See his Gabo (1957) and Of Divers Arts (1962); study by R. Olson and A. Chanin (1948).
(born Aug. 5, 1890, Bryansk, Russia—died Aug. 23, 1977, Waterbury, Conn., U.S.) Russian-born U.S. sculptor. He studied at the University of Munich, and in 1913 he was introduced to avant-garde art in Paris by his brother, Antoine Pevsner. In 1920 the brothers returned to Russia and issued the “Realist Manifesto,” setting forth the principles of European Constructivism. Gabo produced abstract works of such unorthodox materials as glass, plastic, and wire to achieve a sense of movement. After some years in Europe he settled in the U.S. in 1946 and taught at Harvard's architecture school. He received many awards and public commissions. A pioneer of the Constructivist movement, he was one of the earliest artists to experiment with kinetic sculpture.
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After school in Kursk Gabo entered Munich University in 1910, studying first medicine, then the natural sciences; also attending art history lectures by Heinrich Wölfflin. Gabo transferred in 1912 to an engineering school in Munich where he discovered abstract art and met Wassily Kandinsky and in 1913-14 joined his brother Antoine (who was already established as a painter) in Paris. Gabo's engineering training was key to the development of his sculptural work that often used machined elements. During this time he won acclamations by many critics and awards like the Logan Medal of the arts.
Gabo contributed to the Agit-prop open air exhibitions and taught at 'VKhUTEMAS' the Higher Art and Technical Workshop, with Tatlin, Kandinsky and Rodchenko. During this period the reliefs and construction became more geometric and Gabo began to experiment with kinetic sculpture though the majority of the work was lost or destroyed. Gabo's designs had become increasingly monumental but there was little opportunity to apply them commenting 'It was the height of civil war, hunger and disorder in Russia. To find any part of machinery … was next to impossible'. Gabo wrote and issued jointly with Antoine Pevsner in August 1920 a 'Realistic Manifesto' proclaiming the tenets of pure Constructivism - the first time that the term was used. In the manifesto Gabo criticised Cubism and Futurism as not becoming fully abstract arts and stated that the spiritual experience was the root of artistic production. Gabo and Pevsner promoted the manifesto by staging an exhibition on a bandstand on Tverskoy Boulevard in Moscow and posted the manifesto on hoardings around the city.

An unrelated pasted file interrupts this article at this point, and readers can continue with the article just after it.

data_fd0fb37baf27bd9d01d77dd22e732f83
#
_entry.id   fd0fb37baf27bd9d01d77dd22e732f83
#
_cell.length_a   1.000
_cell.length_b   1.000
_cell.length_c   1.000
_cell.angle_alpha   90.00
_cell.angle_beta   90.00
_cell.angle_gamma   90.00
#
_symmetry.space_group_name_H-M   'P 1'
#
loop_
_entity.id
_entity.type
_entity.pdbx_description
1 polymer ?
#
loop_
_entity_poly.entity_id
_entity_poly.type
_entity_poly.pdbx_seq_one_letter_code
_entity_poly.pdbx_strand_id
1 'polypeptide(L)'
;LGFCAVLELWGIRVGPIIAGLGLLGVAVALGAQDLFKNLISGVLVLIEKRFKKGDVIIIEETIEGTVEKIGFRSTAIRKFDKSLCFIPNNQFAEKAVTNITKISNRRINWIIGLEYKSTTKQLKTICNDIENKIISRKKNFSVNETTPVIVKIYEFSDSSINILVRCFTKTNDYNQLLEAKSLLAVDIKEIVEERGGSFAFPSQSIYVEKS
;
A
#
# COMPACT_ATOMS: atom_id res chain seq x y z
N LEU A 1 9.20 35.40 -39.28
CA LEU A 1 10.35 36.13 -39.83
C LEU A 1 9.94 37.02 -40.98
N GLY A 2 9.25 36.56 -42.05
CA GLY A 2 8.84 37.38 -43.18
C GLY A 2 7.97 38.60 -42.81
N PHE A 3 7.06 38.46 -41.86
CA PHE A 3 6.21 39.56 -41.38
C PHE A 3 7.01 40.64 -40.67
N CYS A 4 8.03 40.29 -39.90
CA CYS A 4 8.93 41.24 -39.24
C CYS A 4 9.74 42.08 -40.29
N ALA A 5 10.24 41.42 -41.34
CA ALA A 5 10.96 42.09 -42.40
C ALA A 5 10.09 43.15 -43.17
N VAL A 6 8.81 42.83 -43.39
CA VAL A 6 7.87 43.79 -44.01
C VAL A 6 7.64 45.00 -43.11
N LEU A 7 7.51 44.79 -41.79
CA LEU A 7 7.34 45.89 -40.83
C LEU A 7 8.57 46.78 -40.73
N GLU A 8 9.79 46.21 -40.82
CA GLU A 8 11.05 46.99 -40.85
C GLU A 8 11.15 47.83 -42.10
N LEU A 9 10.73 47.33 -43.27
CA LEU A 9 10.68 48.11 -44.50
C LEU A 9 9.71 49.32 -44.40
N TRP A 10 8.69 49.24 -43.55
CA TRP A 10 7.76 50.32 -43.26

In Germany Gabo came into contact with the artists of the de Stijl and taught at the Bauhaus in 1928. During this period he realised a design for a fountain in Dresden (since destroyed). Gabo and Antoine Pevsner had a joint exhibition at the Galerie Percier, Paris in 1924 and the pair designed the set and costumes for Diaghilev's ballet La Chatte (1926) that toured to Paris and London. To escape the rise of the Nazis in Germany the pair stayed in Paris in 1932-5 as members of the Abstraction-Creation group with Piet Mondrian.
Gabo visited London in 1935, and settled in 1936, where he found a 'spirit of optimism and sympathy for his position as an abstract artist'. At the outbreak of the WW2 he followed his friends Barbara Hepworth and Ben Nicholson to St Ives in Cornwall, where he stayed initially with the art critic Adrian Stokes. Whilst in Cornwall he continued to work, albeit on a smaller scale. His influence was very important to the development of modernism within St Ives, and it can be seen most conspicuously in the paintings and constructions of John Wells and Peter Lanyon, both of whom developed a softer more pastoral form of Constructivism.